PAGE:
Hardcore Parkour Freaks Finally Have a Place to Practice Indoors

  • Straddling the ever changing East Williamsburg/Bushwick divide, surrounded by warehouses and empty of pedestrian traffic, a new gym plans to summon the dormant monkey caged deep within most New Yorkers.

    Bklyn Beast, opening January 26, is a gritty warehouse turned into an innovative mix of gymnasium, parkour training space, and as put by co-owner Masi “Yahya” James, “a production house.”

    Let us bear in mind that the Beast’s soft opening happened only a short week ago, but Mr. James proudly claims that open sessions are already bringing in between thirty and fifty people a night, all of whom can be found working on their own craft. The Beast plans to teach the masses parkour, the constantly moving urban sport that combines climbing, jumping, running, balancing and scaring the shit out of complete strangers.

    “We do an open session where you can just come and work on whatever skill or talent you want to at your own time without a teacher,” he said.

    But what kind of talent can be found here, exactly? One particular Observer reporter walked in on some ripped dudes tactfully somersaulting from great heights into a pit of foam bricks before running up a vibrant graffiti wall. They then each opted to grab hold of pole and, using only their hands for support, lifted their entire bodies to be perpendicular to the beam. This style of extreme exercise is aptly named … the “flagpole.”

    It looked difficult; The Observer exhibited mild concern for the well-being of everyday folks looking to try an alternative form of exercise, but Richard Rodriguez, a 22-year old parkour instructor at the Beast, was able to calm us. “A lot of people think that parkour is about being dangerous and what not, it’s totally not, it’s actually the opposite, parkour is about being as safe as possible.”

    For those new to the parkour experience, instructional classes are held at beginner levels in not only parkour and trick training, but also in things like dance, tumbling and yoga. Classes for kids are held earlier in the day, followed by adult classes. Nights around here are concluded with open space for advanced students to practice any crazy tricks their bodies allow.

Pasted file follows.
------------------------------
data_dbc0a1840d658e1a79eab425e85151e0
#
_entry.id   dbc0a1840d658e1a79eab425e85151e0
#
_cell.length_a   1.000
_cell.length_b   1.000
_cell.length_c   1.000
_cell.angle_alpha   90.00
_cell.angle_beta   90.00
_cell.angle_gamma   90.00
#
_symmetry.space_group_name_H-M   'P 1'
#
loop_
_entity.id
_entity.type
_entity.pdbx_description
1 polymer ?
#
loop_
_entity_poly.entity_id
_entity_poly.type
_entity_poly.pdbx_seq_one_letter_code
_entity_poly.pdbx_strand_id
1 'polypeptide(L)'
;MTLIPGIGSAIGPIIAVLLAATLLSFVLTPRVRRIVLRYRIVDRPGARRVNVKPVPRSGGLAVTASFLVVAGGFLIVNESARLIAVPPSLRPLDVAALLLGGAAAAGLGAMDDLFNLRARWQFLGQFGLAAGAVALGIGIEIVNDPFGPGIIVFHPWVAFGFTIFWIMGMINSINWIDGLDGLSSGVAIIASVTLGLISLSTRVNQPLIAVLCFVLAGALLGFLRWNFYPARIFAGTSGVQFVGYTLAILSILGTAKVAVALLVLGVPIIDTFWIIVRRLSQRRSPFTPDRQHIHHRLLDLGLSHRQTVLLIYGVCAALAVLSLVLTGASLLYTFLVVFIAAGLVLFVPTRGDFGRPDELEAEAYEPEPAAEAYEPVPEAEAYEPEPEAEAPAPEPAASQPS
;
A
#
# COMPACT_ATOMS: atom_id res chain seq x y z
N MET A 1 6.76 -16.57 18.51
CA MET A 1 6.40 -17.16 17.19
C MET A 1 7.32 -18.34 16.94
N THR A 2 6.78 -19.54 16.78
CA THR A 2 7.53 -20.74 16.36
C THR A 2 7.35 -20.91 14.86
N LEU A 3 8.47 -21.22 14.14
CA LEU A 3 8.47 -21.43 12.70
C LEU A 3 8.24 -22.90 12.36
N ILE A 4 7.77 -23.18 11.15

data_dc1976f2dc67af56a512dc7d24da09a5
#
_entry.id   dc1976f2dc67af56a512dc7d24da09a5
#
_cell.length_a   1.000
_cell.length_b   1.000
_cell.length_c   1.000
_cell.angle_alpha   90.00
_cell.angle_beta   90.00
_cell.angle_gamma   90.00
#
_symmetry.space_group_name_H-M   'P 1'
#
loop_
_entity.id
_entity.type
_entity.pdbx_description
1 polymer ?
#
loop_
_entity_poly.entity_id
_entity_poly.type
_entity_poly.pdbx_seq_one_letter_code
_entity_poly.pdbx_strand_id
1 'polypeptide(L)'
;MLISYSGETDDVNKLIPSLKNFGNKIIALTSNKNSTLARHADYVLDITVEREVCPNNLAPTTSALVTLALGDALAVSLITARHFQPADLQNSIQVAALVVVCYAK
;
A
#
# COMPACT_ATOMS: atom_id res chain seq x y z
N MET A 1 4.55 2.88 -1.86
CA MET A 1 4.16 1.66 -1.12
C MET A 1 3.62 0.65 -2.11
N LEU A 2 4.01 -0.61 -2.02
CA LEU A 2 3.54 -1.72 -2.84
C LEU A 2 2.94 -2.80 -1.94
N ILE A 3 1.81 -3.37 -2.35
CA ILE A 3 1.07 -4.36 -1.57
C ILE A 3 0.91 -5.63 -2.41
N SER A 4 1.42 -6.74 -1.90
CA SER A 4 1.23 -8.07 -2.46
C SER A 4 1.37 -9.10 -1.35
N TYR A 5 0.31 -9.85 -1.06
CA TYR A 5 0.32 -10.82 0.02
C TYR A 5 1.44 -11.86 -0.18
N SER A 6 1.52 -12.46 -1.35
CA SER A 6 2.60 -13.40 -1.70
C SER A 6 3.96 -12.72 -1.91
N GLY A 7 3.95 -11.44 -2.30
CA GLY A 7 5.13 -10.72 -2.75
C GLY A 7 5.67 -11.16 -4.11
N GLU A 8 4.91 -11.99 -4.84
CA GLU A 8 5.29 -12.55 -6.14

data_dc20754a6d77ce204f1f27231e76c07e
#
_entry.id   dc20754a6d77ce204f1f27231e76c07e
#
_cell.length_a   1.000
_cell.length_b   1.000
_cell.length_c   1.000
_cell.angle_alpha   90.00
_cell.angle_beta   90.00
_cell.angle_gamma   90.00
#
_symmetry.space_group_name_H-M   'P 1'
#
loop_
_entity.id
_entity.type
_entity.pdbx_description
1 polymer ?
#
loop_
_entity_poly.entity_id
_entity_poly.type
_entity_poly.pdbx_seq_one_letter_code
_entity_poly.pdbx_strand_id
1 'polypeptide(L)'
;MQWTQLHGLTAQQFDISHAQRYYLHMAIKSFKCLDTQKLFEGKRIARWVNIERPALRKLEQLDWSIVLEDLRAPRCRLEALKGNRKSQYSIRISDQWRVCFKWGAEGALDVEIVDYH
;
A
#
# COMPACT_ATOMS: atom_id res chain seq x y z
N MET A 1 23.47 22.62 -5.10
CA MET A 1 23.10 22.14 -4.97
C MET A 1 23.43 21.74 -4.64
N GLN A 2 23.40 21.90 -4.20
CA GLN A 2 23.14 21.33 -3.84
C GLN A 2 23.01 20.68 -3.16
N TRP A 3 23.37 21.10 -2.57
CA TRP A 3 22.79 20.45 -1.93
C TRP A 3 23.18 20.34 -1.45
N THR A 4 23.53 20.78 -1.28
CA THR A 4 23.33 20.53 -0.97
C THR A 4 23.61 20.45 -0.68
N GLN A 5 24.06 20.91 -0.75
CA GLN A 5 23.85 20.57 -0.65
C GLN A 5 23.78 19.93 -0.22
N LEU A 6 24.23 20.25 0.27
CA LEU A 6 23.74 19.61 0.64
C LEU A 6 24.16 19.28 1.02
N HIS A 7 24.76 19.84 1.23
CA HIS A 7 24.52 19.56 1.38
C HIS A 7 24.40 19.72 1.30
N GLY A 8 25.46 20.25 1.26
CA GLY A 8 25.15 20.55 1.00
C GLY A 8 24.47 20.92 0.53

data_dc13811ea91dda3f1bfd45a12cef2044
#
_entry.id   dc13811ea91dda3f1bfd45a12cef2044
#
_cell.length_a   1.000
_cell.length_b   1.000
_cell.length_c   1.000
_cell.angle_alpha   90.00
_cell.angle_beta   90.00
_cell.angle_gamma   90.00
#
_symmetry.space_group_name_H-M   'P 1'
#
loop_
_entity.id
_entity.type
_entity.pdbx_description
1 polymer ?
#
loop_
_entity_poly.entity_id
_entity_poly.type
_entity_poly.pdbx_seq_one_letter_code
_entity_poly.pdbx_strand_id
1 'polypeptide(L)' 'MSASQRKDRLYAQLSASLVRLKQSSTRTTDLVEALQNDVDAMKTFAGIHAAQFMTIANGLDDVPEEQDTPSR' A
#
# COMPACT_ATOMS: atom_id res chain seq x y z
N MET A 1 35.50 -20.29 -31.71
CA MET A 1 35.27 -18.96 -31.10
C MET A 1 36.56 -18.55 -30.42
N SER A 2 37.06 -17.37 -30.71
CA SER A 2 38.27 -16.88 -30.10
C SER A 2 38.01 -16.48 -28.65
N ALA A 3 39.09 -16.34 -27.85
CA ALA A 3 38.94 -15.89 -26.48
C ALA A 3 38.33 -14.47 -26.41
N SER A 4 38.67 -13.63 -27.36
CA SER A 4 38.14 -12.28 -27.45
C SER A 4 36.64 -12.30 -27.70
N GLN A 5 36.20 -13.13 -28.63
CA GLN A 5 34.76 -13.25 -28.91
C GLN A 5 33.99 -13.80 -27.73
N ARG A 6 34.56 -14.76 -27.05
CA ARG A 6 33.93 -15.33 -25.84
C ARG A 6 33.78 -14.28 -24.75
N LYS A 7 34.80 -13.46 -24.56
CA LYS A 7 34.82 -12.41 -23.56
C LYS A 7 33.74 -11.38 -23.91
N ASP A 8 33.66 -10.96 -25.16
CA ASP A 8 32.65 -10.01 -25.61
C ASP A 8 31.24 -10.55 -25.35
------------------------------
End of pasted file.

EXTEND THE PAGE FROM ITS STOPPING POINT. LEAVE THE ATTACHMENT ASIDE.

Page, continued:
“We don’t wanna be the reason you’re jumping from a rooftop to another rooftop,” Mr. Rodriguez explained, “we teach safety here, and that’s just the way we’re going to keep it.”

    As for the physical space the Beast occupies, co-owner Shem Rajoon employed the decorative flair of a group called the Inner City Rebels, who are known for their graffiti around the neighborhood. “I think the highlight is just the facility, I feel like there’s no facility that looks anything like this,” Mr. Rajoon said. “That’s that unique thing that we have around here … is just everything put together—the floor pulling out the colors of the graffiti on the wall, the dance floor glistening … I feel like the whole space is many different things.”

    And it is the many different things, the variety offered by the facility, which actually unites the Beast’s visitors. “We finally have a spot for acrobats, parkour traceurs, dancers, capoieristas and we can all just train together in one setting and feed off each other’s creative vibes,” he said.

    “We believe in giving people the freedom to express themselves creatively in their own ways,” said Mr. Rajoon.

    The community seems on board with this idea. Jyce Musa, a 23-year old dancer who came by ready to practice called this admitted that there’s no other place like this one. He was pleased to say that this venue will “raise the bar for being a better New Yorker.”

    One of very few passerby in the area, Chris Gwyn, who works in the building next door, was also a fan of the potential the venue plans to offer. “I think its gonna continue to bring unique businesses to an area that was vacant,” he said.

    But for Mr. Rajoon, the idea behind this innovation is somewhat more meta, and so he paraphrased David Belle: “We teach you movement, we teach you how to move so you could go in the world.”

    Beast 

    Address: 230 Bogart St. a few blocks away from the Grand St. L train

    $18/class, $150 for a ten-class card

    (347) 457–6290

  • (Photo by Jane Gayduk)

    (Photo by Jane Gayduk)

  • (Photo by Jane Gayduk)

    (Photo by Jane Gayduk)

  • (Photo by Jane Gayduk)

    (Photo by Jane Gayduk)

  • (Photo by Jane Gayduk)

    (Photo by Jane Gayduk)

  • (Photo by Jane Gayduk)

    (Photo by Jane Gayduk)

  • (Photo by Jane Gayduk)

    (Photo by Jane Gayduk)

  • (Photo by Jane Gayduk)

    (Photo by Jane Gayduk)

  • (Photo by Jane Gayduk)

    (Photo by Jane Gayduk)

  • (Photo by Jane Gayduk)

    (Photo by Jane Gayduk)

  • (Photo by Jane Gayduk)

    (Photo by Jane Gayduk)